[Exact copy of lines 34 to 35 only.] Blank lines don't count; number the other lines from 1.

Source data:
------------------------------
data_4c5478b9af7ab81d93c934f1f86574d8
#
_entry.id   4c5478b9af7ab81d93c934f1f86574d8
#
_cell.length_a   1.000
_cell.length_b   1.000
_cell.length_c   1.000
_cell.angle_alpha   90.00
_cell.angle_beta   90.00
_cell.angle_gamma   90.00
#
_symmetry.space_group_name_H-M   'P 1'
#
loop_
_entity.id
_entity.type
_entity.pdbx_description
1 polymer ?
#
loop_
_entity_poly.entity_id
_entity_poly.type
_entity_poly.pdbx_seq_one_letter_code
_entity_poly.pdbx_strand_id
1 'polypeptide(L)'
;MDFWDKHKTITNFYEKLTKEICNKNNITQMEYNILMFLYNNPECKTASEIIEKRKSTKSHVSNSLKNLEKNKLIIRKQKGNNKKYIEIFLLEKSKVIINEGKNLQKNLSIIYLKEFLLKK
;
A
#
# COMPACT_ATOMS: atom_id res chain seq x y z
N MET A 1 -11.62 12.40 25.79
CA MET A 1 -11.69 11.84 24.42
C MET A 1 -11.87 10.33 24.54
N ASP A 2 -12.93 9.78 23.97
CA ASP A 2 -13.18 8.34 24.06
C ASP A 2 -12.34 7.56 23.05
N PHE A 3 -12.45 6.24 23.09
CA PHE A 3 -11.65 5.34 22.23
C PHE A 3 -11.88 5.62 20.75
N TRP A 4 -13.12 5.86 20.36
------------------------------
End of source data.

N ASP A 2 -12.93 9.78 23.97
CA ASP A 2 -13.18 8.34 24.06